Pr4 UG ui

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User Interface

comment   Editing   Glossary   Outline

User Interface
Main Window
Menu Bar
Tab Bar

Protege 4's User Interface (UI) is, in a sense, the chief justification for using the program. After all, any text editor can be used to edit XML files. Add a few commands to do tasks like inferring relationships and you've got a functionally equivalent set of tools. You will not, however, have anything like the convenience that Protege 4 provides.

Although Protege 4 is commonly called an "ontology editor", it is actually an OWL-specific integrated development environment (IDE). That is, it provides an integrated environment (ie, workbench) for developing and maintaining OWL ontologies.


The UI's architecture is based on two powerful abstractions: views and tabs. Although both occupy rectangular regions of the display screen, their manner of use is quite different. Each view is a specialized tool, optimized for performing a particular task. Each tab presents a set of tools (ie, a toolkit), optimized for performing similar or related tasks.


Most views allow the user to display (and typically, edit) some aspect of an ontology. In all cases, however, a view acts as a tool for performing a specialized set of actions.

Protege 4 categorizes most views by the kind of information they present: Annotation, Class, Data property, Datatype, Individual, Object property, and Ontology views. All remaining views are categorized under Misc (miscellany). This categorization scheme is built into Protege 4 (eg, in the Menu Bar) and is also used by the Views reference chapter in this guide.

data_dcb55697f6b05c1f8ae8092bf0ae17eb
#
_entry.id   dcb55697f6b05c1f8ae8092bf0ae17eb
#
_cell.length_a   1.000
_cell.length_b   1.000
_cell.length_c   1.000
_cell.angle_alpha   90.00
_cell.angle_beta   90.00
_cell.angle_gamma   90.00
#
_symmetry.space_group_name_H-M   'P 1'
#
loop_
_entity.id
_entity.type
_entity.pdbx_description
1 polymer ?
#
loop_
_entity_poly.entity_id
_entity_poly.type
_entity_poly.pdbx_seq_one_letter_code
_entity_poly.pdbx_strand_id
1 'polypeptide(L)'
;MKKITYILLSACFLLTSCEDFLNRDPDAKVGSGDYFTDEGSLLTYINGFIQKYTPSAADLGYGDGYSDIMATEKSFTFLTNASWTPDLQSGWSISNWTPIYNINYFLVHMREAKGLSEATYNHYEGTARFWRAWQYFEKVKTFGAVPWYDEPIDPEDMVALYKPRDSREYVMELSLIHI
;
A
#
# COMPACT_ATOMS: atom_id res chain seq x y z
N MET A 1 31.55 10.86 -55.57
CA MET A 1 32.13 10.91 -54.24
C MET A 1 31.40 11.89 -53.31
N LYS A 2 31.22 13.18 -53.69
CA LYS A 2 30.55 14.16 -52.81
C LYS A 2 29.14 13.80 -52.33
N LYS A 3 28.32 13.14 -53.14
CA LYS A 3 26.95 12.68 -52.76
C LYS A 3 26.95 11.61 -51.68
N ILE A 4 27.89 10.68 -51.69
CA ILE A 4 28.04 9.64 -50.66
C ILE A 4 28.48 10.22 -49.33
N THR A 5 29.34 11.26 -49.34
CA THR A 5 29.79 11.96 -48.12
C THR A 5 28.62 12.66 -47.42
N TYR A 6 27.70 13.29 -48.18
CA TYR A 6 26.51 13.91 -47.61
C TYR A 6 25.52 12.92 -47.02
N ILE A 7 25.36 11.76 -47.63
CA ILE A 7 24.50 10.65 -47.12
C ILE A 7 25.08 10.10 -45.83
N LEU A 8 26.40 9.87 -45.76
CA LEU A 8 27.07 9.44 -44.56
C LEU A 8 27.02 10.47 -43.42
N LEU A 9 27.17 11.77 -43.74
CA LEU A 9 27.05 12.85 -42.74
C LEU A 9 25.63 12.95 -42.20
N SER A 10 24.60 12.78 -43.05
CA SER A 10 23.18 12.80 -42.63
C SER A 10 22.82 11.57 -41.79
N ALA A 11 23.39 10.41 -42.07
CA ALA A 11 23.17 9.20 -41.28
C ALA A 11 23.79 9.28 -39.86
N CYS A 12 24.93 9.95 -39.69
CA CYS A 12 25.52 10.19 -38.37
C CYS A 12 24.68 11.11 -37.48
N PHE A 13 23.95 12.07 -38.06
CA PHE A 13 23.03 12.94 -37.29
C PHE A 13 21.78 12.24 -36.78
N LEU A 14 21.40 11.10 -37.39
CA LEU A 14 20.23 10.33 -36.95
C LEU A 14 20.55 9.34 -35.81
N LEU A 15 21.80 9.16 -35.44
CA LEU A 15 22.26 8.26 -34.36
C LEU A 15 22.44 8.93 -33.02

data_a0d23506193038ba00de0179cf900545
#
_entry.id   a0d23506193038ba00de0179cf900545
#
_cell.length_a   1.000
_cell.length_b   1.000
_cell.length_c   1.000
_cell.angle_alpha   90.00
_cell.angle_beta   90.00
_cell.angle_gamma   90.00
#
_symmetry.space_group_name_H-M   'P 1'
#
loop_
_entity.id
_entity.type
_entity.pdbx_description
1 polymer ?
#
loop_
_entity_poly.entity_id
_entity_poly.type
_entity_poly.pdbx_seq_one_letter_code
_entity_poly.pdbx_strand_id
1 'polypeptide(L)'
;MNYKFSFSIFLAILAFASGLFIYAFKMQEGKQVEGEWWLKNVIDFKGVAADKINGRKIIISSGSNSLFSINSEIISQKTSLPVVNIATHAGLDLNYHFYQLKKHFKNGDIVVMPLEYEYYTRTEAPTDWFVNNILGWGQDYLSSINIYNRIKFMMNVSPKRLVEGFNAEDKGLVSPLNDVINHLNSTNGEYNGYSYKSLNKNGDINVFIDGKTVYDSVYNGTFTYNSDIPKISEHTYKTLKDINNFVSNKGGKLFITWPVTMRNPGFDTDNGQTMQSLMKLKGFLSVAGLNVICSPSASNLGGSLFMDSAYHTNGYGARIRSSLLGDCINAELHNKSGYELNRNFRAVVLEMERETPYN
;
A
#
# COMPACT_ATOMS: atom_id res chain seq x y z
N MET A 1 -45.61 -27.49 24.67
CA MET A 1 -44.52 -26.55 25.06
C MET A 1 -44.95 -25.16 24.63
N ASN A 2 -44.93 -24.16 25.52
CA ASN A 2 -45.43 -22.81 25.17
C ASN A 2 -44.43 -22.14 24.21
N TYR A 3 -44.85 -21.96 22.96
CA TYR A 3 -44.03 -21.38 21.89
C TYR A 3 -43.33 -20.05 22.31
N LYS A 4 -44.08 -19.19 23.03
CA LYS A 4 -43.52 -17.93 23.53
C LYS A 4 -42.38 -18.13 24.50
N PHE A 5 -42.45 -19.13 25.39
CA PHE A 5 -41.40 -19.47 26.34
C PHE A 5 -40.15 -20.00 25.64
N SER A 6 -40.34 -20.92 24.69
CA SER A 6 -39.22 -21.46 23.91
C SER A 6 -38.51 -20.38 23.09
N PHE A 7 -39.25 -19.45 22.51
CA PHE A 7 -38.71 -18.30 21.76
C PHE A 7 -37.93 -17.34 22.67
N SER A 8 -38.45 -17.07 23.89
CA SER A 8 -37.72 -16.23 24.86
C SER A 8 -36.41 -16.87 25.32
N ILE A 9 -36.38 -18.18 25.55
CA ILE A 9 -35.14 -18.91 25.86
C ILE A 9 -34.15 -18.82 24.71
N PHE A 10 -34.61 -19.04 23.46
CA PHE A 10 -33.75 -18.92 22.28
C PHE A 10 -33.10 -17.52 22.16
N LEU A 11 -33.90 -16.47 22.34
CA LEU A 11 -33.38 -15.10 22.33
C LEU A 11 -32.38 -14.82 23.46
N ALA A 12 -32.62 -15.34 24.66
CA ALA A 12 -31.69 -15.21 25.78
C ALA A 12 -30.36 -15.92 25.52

A tab is a collection of views, arranged within the tab's own display region. Protege 4 defines several "default" tabs, but these may be modified or even deleted by the user. Additional (eg, task-specific) tabs may also be defined.

UI Elements

Views and tabs, while very important, are not the whole story. Most interaction occurs in the Main Window, generally within a small number of tabs. Navigation among these tabs is made possible by the Tab Bar. If the user wishes to perform an unusual action, s/he may use an item in the Menu Bar. If the program needs to support an unusual interaction, it may display a dialog box.

The following list summarized these high-level UI elements:

  • Dialogs - temporary windows that display status and/or enable actions
  • Main Window - focus of most user interaction
    • Tab Bar - selects a set of views for the Main Window
    • Views - rectangular regions of the Main Window
  • Menu Bar - sets of options for the overall program
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